English Studies at the University of Stirling has a long-established and vibrant research culture. The teaching programmes emerge from the nature of the discipline, the research interests of staff and the needs and wishes of students. These interests tend to focus on certain areas, notably creative writing, 19th- and 20th-century writing, postcolonial writing in English, Scottish culture and literature, medieval, renaissance and 17th-century writing, American literature, critical theory, publishing studies, women’s studies, and language and linguistics. While the University may have particular strengths in these areas, its teaching is deliberately broad-based. A wide range of modules give students the opportunity to study many aspects of English language and literature.
Our research interests include:
Current research projects include the collaborative Stirling/South Carolina Research Edition of the Collected Works of James Hogg project. This has attracted two separate Arts and Humanities Research Council (AHRC) grants: one of £299,435 for the publication of a three-volume edition of Hogg’s Collected Letters, and one (in collaboration with the University of Glasgow) of £157,734 for a three-year project researching Hogg’s songs. Other scholarly editing projects include the Arden Shakespeare, editions of Marvell and Defoe, and translations of Wyclif’s Latin writings.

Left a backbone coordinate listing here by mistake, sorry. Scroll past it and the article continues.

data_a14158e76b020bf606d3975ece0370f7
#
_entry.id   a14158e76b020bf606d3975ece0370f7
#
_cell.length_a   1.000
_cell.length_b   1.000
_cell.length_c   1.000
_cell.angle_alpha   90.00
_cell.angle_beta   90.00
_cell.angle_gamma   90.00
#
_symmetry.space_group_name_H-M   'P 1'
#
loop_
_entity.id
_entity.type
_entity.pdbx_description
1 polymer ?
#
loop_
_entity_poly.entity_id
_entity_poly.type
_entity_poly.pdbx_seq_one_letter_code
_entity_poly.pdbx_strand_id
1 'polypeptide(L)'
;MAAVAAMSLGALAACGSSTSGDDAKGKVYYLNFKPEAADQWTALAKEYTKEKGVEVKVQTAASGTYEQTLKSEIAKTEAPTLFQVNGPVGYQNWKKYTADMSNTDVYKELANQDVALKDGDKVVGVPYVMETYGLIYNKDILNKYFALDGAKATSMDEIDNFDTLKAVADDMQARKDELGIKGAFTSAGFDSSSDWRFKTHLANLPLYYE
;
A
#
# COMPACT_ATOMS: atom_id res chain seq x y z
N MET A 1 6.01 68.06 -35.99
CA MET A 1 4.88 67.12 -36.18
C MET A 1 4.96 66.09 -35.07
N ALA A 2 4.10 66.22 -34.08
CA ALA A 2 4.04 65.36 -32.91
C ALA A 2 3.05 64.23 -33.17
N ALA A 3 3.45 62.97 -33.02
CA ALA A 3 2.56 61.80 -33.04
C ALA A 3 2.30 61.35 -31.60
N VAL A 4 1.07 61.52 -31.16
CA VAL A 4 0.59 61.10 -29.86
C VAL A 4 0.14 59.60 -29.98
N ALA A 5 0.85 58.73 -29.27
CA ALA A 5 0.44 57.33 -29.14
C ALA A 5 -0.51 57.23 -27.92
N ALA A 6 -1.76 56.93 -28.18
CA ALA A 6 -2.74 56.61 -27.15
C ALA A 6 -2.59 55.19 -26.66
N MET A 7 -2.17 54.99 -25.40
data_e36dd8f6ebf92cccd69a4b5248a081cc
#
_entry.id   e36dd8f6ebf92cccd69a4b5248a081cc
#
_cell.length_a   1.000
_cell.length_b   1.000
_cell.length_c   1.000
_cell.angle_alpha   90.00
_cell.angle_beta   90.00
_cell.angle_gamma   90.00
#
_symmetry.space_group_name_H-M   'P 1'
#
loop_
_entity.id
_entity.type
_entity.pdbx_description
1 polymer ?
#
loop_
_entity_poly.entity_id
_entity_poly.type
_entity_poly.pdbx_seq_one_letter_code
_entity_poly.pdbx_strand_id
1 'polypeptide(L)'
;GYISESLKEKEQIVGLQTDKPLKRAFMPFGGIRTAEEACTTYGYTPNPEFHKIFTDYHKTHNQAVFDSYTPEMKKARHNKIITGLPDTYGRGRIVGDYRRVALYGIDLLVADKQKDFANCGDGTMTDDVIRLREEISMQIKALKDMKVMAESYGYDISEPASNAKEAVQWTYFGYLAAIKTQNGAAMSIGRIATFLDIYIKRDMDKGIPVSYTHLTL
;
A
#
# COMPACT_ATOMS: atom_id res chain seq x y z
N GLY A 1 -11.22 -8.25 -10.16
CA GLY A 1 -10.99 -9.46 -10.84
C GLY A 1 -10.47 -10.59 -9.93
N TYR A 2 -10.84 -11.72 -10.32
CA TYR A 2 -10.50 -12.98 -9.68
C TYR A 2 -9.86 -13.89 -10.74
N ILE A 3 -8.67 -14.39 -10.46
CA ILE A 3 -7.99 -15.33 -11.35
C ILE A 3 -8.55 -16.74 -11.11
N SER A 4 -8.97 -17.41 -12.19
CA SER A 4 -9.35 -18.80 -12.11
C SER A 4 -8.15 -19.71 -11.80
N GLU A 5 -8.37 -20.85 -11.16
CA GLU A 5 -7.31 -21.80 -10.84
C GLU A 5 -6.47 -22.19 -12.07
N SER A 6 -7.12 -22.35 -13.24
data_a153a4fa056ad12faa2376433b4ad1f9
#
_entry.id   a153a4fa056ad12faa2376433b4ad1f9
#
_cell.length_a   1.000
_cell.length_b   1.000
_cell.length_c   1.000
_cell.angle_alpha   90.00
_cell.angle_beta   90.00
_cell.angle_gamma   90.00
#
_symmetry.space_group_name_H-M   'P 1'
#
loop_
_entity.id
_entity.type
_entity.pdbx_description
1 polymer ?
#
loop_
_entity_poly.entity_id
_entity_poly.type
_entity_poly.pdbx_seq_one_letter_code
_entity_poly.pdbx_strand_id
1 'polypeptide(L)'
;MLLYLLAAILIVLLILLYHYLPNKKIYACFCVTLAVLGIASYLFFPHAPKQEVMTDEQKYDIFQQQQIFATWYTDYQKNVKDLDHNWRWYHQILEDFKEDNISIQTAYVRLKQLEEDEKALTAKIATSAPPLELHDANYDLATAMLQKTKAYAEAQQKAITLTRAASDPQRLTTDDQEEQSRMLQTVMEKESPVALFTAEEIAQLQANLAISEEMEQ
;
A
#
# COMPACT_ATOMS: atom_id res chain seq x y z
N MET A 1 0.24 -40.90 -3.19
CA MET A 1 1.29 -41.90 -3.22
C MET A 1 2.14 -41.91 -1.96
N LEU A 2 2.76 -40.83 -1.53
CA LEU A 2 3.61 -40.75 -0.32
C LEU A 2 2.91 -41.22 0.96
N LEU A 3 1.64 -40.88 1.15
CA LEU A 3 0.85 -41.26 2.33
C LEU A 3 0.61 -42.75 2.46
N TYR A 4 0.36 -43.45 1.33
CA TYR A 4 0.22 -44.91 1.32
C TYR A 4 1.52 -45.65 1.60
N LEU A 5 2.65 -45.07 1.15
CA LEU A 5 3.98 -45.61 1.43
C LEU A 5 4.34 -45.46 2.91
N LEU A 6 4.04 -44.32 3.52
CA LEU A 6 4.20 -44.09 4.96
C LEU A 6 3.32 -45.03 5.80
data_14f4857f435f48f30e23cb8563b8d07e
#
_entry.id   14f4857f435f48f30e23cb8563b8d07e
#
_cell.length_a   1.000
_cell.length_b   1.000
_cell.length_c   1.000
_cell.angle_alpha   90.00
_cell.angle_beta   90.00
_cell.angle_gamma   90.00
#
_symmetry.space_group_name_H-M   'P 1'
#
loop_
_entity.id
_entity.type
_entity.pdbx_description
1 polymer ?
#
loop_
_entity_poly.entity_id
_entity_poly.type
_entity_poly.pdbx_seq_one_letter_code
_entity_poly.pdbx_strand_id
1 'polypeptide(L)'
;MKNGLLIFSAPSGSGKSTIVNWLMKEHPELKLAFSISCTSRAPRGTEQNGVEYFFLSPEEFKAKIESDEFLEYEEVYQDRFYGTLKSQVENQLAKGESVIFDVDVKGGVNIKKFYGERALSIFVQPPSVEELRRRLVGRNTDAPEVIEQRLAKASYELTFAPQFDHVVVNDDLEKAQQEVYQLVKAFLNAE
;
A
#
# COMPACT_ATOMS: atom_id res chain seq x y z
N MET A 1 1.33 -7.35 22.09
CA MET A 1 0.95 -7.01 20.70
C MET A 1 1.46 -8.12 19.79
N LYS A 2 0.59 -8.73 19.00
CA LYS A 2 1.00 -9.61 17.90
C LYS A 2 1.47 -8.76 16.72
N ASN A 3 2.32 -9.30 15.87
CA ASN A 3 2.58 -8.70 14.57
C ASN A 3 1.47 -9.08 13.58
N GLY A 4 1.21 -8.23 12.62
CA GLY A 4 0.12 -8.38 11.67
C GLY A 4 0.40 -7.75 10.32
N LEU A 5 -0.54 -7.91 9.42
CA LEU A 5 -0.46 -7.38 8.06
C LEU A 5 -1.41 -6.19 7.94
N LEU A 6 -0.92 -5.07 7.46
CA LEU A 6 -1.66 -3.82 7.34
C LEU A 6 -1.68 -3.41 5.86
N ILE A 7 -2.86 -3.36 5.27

PhD students should submit a research proposal of 2,000 words.
The entrance requirement is normally a good upper second class Honours degree or equivalent, but other qualifications will be considered at the discretion of the Postgraduate Officer and the Head of English Studies.
If English is not your first language, you must provide evidence of your proficiency, such as a minimum IELTS score of 6, (minimum 5 in each skill), or TOEFL at least 550/213/79-80.
Over half of our submissions in the latest Research Assessment Exercise (RAE) were found to be ‘Internationally Excellent’ or ‘World-leading’.
PhD, three years (full-time); five years (part-time); MPhil: two years (full-time); four years (part-time)
Research degrees can start at any time, but usually begin in October or in February.
For information on possible sources of funding, visit: Postgraduate Finance